When 1996 welfare reform turned Aid to Families with Dependent Children into Temporary Assistance to Needy Families (TANF), Congress gave the program four goals. The fourth: “Encourage the formation and maintenance of two-parent families.” Today’s funding for it: 1 percent.
A 1999 TANF funding guide for states gave the reason for that goal. Poor single mothers with children dominated TANF roles: “Historically … fathers have found limited employment opportunities, and welfare rules have worked to discourage family formation and fuller involvement of these fathers in the lives of their children.”
The argument is that good-intentioned welfare laws to help low-skilled single or battered mothers simultaneously relaxed the responsibility of fathers, contributing to the breakdown of the family. Between 2007 and 2009, the Heritage Foundation found 71 percent of poor families with children did not include married parents. Overall, just 6.8 percent of married, two-parent families had poor children over that same time period.
While states have great freedom in how they spend TANF money, the Department of Health and Human Services recommended options to fulfill the marriage-supporting goal:
“Parenting skills training, premarital and marriage counseling, and mediation services; activities to promote parental access and visitation; job placement and training services for noncustodial parents; initiatives to promote responsible fatherhood and increase the capacity of fathers to provide emotional and financial support for their children; and crisis or intervention services.”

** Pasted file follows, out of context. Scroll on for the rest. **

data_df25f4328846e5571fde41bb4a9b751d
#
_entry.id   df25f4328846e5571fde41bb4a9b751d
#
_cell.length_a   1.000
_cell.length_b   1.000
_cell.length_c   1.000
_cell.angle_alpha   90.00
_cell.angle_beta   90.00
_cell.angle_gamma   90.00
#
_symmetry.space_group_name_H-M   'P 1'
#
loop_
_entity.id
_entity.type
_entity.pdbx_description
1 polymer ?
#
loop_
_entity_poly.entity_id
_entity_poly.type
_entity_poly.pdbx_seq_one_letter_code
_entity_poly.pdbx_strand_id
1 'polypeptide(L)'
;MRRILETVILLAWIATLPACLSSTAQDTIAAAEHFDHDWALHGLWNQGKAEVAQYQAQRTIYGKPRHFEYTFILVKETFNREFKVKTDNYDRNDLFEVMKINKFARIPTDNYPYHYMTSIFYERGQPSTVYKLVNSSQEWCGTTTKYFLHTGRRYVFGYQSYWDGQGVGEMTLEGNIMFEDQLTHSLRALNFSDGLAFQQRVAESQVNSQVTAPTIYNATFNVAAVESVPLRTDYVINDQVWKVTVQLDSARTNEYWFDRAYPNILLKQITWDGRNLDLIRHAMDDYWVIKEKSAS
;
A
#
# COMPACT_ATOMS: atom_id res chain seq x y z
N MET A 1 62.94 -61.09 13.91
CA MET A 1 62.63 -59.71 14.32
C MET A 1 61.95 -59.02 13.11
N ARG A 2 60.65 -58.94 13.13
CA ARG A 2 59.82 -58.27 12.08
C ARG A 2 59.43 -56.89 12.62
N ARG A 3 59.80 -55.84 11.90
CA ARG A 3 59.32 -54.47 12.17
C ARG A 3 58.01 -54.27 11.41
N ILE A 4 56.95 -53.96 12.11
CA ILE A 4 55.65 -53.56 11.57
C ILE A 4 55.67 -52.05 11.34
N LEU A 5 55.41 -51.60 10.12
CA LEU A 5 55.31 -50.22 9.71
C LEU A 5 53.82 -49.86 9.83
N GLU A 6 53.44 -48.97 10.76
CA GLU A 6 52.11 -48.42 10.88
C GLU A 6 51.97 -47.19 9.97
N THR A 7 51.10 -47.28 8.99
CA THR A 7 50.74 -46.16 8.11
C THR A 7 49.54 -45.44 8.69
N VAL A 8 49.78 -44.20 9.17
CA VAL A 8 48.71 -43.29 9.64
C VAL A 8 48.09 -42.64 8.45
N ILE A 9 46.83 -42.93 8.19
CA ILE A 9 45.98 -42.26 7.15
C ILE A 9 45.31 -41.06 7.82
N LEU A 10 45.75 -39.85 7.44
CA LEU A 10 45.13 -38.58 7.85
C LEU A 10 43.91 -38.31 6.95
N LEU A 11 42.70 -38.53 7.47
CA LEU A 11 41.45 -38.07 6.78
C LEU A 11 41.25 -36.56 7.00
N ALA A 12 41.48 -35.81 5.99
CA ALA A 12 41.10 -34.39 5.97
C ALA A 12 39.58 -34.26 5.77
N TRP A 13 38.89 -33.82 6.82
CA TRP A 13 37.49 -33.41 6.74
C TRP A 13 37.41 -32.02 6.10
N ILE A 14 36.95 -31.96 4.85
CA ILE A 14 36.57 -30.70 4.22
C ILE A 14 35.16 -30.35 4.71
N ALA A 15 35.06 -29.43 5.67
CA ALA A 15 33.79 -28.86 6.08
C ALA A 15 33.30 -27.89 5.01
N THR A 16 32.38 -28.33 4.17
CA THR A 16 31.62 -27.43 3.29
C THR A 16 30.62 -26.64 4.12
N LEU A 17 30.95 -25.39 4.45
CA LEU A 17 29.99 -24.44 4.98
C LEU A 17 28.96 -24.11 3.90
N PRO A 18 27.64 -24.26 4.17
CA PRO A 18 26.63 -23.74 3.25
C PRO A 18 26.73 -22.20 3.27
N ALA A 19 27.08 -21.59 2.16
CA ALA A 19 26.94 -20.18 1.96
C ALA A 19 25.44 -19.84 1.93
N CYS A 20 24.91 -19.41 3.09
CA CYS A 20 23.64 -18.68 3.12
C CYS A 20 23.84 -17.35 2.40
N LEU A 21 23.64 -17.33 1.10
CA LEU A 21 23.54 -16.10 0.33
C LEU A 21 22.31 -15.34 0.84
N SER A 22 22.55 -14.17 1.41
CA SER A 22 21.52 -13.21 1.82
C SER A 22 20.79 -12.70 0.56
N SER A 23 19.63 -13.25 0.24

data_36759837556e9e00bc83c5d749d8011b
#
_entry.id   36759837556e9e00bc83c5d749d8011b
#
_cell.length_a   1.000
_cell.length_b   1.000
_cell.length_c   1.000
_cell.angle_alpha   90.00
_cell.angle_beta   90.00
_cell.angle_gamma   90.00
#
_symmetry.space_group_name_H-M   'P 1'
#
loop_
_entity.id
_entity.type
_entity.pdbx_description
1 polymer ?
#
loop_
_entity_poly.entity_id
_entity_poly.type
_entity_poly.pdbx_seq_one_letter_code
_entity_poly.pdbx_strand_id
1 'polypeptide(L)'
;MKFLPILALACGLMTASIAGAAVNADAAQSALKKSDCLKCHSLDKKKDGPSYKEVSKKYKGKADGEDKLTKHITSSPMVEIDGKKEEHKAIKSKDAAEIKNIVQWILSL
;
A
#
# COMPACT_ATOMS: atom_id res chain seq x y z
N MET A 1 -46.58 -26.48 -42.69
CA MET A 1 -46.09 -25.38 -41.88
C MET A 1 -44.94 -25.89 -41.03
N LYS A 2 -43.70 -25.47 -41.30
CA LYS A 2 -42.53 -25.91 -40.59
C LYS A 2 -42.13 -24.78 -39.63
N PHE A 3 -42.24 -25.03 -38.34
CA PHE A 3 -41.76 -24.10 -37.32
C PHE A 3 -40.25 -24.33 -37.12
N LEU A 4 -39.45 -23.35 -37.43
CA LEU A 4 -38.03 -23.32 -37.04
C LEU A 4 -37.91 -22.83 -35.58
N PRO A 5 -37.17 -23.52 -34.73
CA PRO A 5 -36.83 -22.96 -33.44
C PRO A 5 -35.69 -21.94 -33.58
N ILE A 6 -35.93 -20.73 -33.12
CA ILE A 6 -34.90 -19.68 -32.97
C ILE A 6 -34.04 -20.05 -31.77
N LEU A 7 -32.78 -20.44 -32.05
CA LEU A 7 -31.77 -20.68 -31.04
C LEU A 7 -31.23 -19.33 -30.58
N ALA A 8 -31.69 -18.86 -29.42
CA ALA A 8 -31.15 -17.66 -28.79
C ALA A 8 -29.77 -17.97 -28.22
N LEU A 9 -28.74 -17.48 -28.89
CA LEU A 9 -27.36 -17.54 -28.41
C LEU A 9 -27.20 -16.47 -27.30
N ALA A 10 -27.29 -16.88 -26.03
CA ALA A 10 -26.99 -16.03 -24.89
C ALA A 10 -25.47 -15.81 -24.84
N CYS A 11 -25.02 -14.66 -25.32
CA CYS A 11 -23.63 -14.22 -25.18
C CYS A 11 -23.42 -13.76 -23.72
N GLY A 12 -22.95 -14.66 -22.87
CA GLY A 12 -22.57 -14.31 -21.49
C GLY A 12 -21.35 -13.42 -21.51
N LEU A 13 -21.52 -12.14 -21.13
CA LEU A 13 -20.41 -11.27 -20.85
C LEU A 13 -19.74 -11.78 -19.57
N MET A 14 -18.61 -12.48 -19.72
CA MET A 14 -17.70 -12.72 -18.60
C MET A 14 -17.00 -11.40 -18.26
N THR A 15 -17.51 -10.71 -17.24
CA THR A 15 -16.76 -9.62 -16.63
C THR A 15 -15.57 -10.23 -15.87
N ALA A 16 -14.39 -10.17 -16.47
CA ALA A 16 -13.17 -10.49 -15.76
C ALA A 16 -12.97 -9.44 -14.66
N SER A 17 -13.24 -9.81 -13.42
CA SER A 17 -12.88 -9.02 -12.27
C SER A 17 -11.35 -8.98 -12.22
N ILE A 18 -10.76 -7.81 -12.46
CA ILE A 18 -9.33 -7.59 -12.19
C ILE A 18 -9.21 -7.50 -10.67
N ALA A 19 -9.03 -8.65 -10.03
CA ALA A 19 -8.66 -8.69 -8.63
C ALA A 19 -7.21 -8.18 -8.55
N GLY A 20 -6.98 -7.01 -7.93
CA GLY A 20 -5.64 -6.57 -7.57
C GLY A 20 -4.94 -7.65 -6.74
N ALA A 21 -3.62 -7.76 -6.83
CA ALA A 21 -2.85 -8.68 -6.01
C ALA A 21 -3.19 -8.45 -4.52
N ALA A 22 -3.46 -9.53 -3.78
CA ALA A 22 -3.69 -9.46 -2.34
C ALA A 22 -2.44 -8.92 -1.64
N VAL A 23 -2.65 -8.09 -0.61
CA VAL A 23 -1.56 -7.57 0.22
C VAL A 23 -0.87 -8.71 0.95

But according to TANF spending reports, only about half of states spend money each year to support two-parent families—just 1 percent of more than $31 billion in 2012. Much of that came from Virginia and Louisiana, which spent 16 and 38 percent of their budgets on family-building programs. TANF allows such a disparity because it’s grant-based, and states can spend as they please among the four goals, provided participants meet work requirements.
Opinions about whether these programs work or not differ depending on who you talk to, and some argue the best way to help families is to produce stable financial situations, which reduce conflict. There’s something to be said for that, but family finances weren’t all that rosy when 95 percent of children had married parents in 1960. Now, fewer than 60 percent of children are born to married parents. Government isn’t in the business of shotgun weddings and can’t substitute for godly examples. But marriage is a proven catalyst for financial stability.
TANF isn’t the only government initiative funding family-promotion programs. President George W. Bush’s 2005 Deficit Reduction Act adjusted TANF work requirements and allotted an additional $150 million to encouraging healthy marriages and fatherhood. About 16 of the 58 organizations getting a slice of the $60 million in grants to promote healthy marriages are faith-based.
These grants are not reported with TANF spending. But the lack of funding for marriage-building programs isn’t the only thing that sticks out from TANF’s financial records. Since 1996, the amount states allot to basic needs has dropped from 73 to 28.6 percent. In roughly 35 states, monthly TANF basic assistance for a family of three is less than food stamps. It’s not the safety net it used to be, as food stamp rolls now total more than 10 times the number of people getting TANF assistance. The poor have found other welfare sources, which usually do little more to promote healthy families than put Band-Aids on financial wounds.